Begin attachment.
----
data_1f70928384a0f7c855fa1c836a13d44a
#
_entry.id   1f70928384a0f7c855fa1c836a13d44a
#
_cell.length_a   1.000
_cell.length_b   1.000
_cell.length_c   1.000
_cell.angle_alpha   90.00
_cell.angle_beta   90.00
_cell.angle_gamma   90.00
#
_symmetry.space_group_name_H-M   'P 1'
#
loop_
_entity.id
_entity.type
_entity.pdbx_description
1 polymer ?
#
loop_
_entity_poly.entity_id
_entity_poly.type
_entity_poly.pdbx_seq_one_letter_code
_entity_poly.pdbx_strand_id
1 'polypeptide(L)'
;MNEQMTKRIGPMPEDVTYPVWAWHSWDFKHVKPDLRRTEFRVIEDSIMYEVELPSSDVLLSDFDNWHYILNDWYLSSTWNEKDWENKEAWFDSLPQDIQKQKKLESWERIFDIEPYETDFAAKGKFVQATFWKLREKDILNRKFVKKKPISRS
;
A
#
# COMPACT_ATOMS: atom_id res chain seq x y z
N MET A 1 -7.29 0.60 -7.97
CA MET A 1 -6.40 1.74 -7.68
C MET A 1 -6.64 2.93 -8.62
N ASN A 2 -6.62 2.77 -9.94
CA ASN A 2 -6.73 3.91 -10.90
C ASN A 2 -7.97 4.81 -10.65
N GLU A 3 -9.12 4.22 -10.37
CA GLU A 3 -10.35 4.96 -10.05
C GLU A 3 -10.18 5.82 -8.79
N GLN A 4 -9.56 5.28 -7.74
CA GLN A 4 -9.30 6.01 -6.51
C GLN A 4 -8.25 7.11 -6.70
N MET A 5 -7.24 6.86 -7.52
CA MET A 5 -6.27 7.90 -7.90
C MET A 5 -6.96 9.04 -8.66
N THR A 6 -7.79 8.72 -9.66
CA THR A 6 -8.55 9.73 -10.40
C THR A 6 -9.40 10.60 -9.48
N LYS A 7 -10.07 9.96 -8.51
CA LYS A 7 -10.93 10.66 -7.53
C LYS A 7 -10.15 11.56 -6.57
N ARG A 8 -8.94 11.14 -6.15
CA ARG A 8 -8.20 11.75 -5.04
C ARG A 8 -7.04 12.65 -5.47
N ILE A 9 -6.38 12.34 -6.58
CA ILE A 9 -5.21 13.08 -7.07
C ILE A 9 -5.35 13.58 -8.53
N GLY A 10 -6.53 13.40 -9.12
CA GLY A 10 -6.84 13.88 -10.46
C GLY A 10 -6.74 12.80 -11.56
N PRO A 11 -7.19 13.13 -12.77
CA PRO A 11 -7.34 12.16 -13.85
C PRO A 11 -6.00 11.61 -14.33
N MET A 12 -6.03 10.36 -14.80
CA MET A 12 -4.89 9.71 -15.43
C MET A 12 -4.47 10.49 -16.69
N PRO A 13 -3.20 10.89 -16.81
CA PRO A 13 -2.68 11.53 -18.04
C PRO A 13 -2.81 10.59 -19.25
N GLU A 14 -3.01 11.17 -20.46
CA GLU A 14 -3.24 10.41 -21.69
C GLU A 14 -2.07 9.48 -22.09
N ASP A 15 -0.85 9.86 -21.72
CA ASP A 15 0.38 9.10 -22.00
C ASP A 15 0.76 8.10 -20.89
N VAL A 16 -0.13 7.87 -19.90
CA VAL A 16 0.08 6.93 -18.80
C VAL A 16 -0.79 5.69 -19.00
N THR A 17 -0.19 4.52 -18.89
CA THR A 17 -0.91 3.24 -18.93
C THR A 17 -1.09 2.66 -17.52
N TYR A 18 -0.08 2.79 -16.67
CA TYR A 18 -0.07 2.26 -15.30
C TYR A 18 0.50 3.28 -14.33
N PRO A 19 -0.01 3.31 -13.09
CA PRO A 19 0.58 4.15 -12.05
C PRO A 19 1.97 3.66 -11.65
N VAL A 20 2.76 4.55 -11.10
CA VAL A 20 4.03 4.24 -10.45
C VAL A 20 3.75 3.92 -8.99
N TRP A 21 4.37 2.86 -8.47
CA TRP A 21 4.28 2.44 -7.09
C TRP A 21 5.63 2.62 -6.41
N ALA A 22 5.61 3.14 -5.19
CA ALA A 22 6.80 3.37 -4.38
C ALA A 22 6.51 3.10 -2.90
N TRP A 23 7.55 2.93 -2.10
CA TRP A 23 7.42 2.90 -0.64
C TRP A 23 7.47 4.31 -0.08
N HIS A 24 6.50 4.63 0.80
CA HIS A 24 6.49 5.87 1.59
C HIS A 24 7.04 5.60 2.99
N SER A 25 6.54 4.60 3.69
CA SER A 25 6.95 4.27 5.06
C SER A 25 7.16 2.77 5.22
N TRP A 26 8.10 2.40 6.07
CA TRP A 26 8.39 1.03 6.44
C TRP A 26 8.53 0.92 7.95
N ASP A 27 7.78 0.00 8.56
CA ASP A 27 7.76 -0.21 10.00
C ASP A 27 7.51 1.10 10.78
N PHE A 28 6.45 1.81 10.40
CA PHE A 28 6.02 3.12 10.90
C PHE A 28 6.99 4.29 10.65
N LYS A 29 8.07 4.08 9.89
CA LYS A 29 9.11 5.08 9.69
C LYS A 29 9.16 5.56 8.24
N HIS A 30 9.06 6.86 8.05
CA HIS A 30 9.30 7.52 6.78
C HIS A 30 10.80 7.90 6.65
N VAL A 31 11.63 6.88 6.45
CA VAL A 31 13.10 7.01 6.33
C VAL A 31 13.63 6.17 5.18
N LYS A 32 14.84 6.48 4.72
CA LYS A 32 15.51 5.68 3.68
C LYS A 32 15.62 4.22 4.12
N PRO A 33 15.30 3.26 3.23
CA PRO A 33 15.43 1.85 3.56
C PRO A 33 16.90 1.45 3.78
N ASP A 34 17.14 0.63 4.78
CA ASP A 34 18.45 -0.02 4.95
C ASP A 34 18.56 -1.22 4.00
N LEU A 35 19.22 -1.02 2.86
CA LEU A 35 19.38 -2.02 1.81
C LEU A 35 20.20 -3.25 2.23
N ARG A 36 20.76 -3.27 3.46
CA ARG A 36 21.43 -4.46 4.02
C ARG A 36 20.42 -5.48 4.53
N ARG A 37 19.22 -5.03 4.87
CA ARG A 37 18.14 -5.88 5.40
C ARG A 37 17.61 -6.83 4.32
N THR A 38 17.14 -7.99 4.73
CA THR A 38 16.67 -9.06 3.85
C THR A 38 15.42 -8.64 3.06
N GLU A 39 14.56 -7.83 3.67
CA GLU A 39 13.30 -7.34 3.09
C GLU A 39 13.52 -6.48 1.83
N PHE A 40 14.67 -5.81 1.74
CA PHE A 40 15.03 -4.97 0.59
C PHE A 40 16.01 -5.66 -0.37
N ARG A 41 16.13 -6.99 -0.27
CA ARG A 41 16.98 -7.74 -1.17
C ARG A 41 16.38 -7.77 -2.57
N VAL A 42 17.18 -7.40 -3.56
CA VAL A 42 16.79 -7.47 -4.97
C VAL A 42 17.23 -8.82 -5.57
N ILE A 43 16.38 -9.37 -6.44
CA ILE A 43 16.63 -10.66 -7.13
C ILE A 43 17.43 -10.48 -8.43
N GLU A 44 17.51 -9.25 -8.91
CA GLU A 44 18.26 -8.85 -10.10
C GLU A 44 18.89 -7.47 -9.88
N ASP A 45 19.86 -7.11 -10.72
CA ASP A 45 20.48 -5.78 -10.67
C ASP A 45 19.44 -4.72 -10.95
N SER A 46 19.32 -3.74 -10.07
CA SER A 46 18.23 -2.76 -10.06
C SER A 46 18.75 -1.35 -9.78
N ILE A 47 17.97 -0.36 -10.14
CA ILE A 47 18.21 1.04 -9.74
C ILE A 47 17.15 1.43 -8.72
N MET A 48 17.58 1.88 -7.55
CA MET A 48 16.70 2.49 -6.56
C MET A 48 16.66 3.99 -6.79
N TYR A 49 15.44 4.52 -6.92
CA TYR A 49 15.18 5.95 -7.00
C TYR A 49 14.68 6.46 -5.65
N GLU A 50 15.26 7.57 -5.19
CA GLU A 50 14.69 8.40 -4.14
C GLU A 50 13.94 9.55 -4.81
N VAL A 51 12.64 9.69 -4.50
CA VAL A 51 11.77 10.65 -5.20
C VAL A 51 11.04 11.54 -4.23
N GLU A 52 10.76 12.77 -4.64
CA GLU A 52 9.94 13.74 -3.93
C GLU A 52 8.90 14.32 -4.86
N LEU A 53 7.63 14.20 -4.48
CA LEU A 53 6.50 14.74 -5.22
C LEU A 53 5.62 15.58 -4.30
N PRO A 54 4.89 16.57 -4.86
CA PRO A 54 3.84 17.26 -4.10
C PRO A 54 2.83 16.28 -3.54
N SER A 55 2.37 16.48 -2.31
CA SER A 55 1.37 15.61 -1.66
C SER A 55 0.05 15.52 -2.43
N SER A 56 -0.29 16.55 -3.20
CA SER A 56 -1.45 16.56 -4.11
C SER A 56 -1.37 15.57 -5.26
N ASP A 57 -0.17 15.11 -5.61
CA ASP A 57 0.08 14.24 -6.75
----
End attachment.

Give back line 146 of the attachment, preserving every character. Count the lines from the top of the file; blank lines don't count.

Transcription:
CA GLU A 39 13.30 -7.34 3.09